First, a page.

So, I have officially given up on a student now. I've dealt with plenty that were never going to get their licenses, and recognized it themselves quickly. This is the first time I've ever had to give up completely on someone who is absolutely convinced she is capable.

Maybe she will get a license someday. But I know her too well now, to have my signature on her application. If she does get a license, I suspect it won't be more than a few months after, when she does something truly stupid, and if she is lucky, survives. And I hope nobody else gets caught in that. For my part, it is over. I was so irritated at the end of the last flight, all I did was get out of the plane and walk away, saying I would call her. The next conversation is to explain that the only way she can ever become a safe pilot, is to put a whole lot more effort into it than she is displaying. I understand flight skills getting rusty at times, but there is no excuse for lack of knowledge now. There is no excuse for her inability to tell me what causes a wing to stall. (yes, I asked her that, and no, she had no idea).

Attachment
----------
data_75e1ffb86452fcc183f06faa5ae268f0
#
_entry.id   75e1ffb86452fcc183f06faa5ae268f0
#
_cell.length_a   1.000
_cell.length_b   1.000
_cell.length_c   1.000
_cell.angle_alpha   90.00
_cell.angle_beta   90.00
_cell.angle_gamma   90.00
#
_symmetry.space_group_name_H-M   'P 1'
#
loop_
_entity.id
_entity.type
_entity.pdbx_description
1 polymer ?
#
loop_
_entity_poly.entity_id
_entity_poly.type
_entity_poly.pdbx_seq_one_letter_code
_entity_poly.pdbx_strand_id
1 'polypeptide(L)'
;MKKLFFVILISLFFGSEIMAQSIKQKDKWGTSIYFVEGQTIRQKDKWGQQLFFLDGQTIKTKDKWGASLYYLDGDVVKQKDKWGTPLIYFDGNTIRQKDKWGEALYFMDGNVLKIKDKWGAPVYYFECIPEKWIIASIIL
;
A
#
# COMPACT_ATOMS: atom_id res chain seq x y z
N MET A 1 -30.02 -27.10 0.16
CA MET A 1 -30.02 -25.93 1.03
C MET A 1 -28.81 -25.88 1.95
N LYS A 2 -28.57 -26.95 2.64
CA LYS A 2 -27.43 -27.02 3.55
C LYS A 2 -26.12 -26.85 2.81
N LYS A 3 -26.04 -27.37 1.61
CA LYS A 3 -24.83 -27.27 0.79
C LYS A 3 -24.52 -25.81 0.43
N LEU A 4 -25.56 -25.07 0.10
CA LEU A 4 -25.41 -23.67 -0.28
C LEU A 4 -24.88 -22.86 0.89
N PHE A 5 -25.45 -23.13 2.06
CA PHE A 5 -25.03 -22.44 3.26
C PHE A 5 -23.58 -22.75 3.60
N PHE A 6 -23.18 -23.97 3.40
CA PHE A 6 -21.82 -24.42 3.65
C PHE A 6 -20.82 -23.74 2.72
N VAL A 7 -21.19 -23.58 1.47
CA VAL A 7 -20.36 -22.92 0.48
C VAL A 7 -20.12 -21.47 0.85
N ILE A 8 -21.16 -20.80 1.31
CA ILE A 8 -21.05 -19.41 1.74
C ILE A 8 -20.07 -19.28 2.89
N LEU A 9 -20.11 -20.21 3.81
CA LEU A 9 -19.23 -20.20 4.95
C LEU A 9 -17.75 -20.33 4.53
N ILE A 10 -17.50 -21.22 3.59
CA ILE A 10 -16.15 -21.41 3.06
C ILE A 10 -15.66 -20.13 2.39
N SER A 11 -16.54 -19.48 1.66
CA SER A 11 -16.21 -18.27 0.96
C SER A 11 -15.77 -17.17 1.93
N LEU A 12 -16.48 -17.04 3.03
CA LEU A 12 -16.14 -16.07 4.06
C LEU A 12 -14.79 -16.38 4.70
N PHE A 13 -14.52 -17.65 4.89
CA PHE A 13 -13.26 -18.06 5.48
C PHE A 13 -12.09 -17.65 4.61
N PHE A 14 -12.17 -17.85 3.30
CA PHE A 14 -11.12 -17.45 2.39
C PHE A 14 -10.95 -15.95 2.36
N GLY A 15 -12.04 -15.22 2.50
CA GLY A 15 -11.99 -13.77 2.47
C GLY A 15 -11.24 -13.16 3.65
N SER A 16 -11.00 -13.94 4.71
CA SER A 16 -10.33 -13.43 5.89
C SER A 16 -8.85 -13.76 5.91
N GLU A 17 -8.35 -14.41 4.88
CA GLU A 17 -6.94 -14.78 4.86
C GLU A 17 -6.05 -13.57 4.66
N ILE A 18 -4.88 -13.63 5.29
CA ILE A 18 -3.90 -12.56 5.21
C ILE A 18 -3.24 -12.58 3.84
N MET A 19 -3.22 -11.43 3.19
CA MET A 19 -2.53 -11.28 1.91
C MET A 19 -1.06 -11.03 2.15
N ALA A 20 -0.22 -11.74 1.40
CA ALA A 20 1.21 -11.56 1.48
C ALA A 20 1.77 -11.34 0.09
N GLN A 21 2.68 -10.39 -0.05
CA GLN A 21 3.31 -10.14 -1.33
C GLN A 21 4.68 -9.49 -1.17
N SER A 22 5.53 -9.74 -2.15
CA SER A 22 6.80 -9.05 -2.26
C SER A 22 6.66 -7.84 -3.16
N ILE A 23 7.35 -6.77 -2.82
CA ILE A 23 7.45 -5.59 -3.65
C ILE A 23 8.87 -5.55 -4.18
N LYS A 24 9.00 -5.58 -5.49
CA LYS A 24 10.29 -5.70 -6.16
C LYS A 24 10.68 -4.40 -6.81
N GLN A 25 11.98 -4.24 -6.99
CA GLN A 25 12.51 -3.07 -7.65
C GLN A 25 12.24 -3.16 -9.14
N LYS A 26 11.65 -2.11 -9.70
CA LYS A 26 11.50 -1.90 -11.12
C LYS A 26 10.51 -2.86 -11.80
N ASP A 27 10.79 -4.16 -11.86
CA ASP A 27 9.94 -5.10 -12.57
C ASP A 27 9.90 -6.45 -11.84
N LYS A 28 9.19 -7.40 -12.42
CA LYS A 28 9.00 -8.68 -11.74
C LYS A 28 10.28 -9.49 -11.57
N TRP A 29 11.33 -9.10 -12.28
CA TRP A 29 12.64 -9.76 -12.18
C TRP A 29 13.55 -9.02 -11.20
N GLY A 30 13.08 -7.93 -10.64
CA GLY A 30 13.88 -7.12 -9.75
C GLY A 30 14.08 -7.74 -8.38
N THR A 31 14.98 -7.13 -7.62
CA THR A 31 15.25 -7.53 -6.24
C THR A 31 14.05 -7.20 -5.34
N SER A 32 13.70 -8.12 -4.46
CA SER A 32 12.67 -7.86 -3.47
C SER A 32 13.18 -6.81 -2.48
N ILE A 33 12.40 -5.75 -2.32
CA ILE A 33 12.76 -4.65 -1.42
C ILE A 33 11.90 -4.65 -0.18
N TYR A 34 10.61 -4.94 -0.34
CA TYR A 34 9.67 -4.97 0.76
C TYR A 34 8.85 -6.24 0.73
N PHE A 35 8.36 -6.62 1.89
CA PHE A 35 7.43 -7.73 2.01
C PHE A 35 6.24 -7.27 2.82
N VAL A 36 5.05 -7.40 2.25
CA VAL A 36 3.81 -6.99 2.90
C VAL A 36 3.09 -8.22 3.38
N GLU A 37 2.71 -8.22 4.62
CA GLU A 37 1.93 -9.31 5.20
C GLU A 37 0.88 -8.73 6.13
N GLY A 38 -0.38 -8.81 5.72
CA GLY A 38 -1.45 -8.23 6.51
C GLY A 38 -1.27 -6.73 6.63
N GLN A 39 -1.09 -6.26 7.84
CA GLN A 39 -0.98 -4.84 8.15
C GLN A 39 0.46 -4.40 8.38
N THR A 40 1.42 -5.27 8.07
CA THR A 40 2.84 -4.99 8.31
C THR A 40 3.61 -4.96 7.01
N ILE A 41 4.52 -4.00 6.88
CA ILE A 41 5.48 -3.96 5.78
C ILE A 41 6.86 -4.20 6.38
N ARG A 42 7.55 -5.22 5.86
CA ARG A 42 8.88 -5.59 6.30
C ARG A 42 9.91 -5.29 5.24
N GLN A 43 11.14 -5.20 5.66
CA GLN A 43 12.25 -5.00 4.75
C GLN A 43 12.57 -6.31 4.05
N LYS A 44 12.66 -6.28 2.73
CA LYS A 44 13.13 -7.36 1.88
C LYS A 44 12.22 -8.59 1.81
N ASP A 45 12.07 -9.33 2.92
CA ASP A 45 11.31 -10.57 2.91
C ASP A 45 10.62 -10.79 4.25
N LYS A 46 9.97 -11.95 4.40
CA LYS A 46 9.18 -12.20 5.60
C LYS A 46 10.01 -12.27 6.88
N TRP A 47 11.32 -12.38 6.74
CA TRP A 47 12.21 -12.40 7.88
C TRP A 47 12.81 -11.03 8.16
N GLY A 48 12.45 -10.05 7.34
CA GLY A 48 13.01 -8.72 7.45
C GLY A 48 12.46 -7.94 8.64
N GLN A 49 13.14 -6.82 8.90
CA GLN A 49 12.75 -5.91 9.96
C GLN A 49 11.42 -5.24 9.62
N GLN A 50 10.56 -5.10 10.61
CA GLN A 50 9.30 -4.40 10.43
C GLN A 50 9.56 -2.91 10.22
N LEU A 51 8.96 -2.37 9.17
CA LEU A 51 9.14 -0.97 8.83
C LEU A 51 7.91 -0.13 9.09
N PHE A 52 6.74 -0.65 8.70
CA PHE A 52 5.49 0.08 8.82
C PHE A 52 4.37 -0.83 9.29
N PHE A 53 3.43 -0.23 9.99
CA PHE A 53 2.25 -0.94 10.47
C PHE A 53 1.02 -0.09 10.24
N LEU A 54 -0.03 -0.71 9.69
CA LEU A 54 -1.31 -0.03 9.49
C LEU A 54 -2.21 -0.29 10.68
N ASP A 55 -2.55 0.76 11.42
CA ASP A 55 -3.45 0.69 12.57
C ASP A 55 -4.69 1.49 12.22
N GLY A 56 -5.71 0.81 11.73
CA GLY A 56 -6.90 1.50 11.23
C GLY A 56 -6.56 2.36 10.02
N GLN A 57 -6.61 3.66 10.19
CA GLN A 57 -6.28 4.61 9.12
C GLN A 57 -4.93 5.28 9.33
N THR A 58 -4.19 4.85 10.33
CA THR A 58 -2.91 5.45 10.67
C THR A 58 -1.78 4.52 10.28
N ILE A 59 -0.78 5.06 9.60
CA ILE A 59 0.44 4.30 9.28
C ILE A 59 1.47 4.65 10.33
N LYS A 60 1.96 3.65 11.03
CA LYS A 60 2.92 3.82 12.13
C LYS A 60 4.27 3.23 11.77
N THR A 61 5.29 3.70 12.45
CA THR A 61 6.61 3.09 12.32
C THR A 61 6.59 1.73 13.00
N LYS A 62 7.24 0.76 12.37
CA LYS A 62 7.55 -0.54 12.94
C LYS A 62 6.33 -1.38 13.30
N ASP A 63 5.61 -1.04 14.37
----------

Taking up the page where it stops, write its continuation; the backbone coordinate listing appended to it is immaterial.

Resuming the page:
Barring an extreme effort on her part, (something I can't even imagine at this point), then my part in this is over. She can either quit, or find someone else to teach her.

I wish it was my place to also tell her husband that he really shouldn't be a pilot either. I trained him some too, and until flying with her, thought him to be the most difficult student I had ever seen. Unfortunately, after I left that equation, he found an instructor whose standards weren't very high, and then he had a lucky day on the test. I've flown with him since then, and found no improvement there. So that is just a matter of time.

1 Comments:

At 10:47 AM, Anonymous Anonymous said...

You're living my life...

..or vice versa.